The job title makes sense to external candidates. You include a quick role summary (2-3 sentences). The overall flow is clear and easy to read. Examples: Relevant title tracks to what you’d expect a target candidate to have today. The overall formatting and use of bullets and spacing looks good.
WHY IT MATTERS:
1) Candidates search on job title first – If someone is an Account Executive, they would expect another company to call a similar role by a similar title. If you call the role a fun title like “Customer Happiness Consultant” or a confusing title like “Sales Rep III” – that alone can cause you to miss great candidates. You can have different titles internally, but use a common title as part of the job listing to attract the right level and skillset.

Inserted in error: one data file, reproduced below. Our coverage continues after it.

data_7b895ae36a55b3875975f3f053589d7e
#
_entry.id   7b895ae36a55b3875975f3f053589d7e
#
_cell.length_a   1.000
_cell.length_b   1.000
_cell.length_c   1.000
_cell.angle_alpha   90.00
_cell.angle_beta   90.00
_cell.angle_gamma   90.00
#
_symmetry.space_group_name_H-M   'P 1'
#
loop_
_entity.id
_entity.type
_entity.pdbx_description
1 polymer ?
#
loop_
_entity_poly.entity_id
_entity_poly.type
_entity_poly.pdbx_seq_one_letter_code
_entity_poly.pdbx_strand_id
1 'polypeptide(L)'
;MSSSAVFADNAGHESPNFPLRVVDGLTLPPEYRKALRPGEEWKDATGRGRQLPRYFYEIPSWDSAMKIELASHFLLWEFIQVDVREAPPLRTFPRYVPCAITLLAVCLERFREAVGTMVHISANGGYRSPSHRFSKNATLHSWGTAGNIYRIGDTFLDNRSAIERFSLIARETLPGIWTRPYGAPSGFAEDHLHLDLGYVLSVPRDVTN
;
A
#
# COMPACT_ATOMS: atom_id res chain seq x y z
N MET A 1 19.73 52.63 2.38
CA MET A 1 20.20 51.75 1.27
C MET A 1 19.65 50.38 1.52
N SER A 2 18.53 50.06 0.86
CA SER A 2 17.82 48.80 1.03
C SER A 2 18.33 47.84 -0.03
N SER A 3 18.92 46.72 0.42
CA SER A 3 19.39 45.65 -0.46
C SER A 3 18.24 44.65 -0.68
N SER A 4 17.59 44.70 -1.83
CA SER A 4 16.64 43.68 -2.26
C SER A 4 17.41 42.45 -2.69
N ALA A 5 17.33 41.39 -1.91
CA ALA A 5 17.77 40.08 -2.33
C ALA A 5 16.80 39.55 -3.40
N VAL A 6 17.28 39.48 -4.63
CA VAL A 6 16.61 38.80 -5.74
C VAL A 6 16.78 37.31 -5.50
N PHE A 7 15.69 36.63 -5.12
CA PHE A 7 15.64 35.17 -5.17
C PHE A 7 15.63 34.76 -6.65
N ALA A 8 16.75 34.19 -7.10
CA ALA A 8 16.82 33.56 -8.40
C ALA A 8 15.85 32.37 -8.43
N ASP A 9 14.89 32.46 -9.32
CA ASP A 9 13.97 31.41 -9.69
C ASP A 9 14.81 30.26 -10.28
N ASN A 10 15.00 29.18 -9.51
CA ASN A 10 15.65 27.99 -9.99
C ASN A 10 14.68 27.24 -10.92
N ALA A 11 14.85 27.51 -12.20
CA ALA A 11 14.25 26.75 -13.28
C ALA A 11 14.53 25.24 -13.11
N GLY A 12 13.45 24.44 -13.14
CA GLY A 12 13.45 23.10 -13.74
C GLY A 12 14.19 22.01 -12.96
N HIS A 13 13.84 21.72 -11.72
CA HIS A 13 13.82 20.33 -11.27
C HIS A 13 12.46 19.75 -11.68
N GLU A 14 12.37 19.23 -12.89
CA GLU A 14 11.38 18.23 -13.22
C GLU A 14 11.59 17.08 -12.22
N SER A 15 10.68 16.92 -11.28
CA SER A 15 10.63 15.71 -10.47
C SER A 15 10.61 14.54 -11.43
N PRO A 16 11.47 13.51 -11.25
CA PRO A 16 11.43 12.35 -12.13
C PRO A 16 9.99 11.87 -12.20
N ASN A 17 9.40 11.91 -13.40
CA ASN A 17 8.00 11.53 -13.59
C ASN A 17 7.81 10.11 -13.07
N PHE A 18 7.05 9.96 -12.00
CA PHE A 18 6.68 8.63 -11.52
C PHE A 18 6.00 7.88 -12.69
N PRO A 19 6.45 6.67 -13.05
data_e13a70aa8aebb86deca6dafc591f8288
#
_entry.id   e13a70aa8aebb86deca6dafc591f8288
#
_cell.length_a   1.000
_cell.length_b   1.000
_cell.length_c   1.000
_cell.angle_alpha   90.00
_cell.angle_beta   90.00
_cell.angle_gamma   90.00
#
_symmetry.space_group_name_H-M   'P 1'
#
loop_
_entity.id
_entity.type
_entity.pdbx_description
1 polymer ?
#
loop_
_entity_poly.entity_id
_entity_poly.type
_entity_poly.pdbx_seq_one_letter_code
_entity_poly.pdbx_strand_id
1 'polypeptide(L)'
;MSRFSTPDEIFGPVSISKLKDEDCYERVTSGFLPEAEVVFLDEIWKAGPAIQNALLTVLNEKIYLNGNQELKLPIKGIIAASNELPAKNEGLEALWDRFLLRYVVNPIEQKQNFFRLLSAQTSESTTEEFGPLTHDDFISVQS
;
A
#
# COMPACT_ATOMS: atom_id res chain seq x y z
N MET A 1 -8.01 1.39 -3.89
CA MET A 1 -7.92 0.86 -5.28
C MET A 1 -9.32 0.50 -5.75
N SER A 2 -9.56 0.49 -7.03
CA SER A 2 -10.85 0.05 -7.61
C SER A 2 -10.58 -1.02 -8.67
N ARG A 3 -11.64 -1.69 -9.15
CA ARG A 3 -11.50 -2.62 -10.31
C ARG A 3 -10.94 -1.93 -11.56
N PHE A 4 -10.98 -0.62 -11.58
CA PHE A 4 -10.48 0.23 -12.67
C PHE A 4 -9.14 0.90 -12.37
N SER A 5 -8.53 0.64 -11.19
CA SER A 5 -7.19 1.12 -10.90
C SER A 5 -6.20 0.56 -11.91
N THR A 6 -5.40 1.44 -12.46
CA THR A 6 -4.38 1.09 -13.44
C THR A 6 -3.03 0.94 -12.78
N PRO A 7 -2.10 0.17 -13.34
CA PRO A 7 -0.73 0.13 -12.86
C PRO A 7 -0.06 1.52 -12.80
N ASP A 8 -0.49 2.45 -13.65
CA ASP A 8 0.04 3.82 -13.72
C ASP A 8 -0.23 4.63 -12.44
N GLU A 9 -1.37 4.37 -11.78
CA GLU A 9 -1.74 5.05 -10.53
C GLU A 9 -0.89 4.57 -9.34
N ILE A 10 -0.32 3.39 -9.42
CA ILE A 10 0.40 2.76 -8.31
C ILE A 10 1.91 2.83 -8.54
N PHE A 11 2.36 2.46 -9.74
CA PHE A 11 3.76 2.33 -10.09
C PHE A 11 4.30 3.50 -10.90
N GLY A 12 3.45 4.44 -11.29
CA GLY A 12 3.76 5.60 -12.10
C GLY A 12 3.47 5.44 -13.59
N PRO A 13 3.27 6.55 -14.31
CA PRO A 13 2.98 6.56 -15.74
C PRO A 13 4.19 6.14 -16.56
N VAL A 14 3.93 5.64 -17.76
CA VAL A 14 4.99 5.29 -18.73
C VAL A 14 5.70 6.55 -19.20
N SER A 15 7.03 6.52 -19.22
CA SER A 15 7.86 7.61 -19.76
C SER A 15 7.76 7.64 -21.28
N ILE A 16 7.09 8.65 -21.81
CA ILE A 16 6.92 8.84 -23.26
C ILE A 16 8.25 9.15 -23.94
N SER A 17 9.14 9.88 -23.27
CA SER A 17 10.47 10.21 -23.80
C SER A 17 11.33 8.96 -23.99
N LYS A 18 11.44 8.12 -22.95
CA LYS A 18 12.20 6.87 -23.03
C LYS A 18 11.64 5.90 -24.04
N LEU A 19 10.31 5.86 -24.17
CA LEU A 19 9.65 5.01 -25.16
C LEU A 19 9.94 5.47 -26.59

2) Quick overview – Having a 2-3 sentence role overview helps someone quickly “get it” without having to read the full description. Think about what you would tell someone in line at Starbucks if they asked about a job opening. Example: “This newly created marketing role reports to VP of Marketing and will oversee all of our online and social media campaigns. It leads a small team of 2 and will also manage our external marketing vendors.”
3) Easy to read – No one likes to read large blocks of text. So use spacing, bullets, underline, bold and hyperlinks to make the overall look and feel simple. If it’s easier to read, someone will likely read further and have a positive impression of your company.
WHAT TO LOOK FOR:
Title makes sense – The job title tracks to what you’d expect a candidate to have.
Quick role summary – Is there a 2-3 sentence quick overview on the job?
Clear formatting – Is there a good use of headers, bullets, spacing, bold, italics and hyperlinks that create good structure and easy to read?
Congrats – you completed component #4: TITLE & OVERVIEW
—> NEXT: #5: KEY OUTCOMES (click to view)